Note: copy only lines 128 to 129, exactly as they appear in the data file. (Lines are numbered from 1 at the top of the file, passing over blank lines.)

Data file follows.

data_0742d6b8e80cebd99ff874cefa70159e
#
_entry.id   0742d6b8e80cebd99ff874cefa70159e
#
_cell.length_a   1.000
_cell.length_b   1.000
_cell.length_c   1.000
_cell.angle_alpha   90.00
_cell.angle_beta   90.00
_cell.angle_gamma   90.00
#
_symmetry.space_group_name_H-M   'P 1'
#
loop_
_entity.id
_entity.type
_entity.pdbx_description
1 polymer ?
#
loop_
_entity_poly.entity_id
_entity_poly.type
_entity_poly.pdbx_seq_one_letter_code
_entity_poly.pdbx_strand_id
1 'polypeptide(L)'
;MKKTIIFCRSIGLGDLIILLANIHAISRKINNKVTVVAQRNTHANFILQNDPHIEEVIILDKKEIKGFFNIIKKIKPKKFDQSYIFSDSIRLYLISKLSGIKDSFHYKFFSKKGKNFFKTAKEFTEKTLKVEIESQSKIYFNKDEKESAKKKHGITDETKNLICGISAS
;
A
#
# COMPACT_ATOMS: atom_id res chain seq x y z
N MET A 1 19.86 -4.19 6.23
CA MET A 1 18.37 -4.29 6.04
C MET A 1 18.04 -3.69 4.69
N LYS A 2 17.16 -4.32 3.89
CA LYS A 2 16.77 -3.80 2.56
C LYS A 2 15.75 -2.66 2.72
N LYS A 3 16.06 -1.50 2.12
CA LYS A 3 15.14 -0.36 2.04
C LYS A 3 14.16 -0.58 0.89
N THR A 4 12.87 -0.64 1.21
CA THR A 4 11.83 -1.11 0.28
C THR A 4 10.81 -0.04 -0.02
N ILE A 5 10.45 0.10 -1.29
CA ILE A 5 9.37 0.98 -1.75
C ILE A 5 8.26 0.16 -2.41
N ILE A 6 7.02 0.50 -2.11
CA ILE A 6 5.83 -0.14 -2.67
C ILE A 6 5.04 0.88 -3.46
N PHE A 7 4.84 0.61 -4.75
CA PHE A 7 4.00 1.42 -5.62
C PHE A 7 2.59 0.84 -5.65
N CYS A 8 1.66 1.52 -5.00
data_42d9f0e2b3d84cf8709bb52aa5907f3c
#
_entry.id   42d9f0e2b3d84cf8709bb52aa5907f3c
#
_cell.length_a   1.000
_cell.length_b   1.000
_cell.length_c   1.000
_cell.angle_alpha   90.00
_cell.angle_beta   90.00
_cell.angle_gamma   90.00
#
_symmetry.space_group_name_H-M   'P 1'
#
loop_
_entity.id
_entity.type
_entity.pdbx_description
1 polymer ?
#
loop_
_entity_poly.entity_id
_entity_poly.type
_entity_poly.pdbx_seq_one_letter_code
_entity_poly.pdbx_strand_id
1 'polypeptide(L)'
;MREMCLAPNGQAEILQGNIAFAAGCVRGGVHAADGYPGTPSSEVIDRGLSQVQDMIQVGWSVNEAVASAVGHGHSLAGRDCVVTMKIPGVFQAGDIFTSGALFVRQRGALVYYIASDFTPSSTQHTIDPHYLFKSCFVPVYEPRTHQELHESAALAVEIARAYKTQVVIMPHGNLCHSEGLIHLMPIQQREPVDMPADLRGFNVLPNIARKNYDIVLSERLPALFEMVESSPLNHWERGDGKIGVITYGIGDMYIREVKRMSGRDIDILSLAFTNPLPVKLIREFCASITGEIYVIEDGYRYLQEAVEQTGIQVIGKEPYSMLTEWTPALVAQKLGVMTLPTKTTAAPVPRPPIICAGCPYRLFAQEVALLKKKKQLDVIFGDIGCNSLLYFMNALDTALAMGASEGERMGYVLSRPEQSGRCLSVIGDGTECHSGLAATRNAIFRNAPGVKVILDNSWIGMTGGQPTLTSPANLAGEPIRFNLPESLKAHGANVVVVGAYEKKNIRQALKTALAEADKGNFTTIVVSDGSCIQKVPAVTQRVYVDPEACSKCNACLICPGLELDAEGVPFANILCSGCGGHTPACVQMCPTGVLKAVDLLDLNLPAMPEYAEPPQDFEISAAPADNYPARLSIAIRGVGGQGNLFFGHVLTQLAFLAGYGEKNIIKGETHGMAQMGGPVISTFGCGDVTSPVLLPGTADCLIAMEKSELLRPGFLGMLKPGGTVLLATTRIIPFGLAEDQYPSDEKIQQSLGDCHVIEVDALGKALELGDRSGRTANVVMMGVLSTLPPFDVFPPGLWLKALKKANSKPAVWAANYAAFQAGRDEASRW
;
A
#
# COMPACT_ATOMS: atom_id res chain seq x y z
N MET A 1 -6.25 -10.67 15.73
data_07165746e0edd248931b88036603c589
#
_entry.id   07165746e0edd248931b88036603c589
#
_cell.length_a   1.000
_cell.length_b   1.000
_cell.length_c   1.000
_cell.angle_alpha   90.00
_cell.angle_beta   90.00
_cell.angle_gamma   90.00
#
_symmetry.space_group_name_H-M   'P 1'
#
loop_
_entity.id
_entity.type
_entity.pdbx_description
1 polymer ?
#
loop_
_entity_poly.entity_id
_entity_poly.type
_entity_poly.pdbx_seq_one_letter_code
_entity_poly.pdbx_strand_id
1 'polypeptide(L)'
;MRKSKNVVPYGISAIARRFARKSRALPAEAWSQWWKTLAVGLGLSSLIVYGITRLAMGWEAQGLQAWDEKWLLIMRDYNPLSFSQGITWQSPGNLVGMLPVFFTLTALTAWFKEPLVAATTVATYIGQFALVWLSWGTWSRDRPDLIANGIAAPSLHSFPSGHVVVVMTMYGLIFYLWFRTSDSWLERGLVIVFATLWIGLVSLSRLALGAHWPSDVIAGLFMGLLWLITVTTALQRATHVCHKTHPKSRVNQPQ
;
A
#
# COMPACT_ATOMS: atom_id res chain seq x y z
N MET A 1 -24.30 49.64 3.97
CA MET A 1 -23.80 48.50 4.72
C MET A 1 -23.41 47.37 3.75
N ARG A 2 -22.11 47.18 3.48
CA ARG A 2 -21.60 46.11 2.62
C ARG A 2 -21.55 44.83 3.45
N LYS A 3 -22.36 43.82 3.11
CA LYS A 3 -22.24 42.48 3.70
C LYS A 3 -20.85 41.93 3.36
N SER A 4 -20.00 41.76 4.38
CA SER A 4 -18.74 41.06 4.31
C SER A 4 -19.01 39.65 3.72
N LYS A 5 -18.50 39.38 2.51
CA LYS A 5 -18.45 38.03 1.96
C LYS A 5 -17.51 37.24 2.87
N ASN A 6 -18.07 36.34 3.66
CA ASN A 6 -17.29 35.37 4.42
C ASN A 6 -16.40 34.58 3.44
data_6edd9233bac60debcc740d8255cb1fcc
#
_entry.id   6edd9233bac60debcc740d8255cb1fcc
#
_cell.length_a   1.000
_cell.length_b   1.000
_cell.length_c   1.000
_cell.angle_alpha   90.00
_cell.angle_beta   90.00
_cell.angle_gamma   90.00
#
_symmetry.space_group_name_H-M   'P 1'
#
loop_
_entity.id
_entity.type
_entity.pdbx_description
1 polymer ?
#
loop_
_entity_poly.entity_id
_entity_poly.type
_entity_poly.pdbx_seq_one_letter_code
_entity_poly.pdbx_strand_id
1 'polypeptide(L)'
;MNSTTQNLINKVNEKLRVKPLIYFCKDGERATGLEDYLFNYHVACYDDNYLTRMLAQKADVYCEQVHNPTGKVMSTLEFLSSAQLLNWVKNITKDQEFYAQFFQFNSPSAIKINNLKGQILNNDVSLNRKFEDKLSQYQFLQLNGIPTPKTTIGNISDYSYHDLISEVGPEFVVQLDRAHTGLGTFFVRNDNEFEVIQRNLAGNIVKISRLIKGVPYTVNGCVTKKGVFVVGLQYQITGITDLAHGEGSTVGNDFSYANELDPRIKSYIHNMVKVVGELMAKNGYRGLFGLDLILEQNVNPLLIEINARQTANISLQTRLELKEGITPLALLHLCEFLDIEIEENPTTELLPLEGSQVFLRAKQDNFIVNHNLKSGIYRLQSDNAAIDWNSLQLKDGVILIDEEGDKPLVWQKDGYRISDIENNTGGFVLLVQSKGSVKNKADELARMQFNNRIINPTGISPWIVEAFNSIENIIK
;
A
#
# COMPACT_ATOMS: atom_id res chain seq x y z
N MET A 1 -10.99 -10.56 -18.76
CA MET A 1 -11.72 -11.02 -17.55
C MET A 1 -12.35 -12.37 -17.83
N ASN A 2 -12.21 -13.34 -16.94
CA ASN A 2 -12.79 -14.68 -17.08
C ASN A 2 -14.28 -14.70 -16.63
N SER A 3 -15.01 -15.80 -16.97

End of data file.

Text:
C LYS A 5 -17.51 37.24 2.87
N ASN A 6 -18.07 36.34 3.66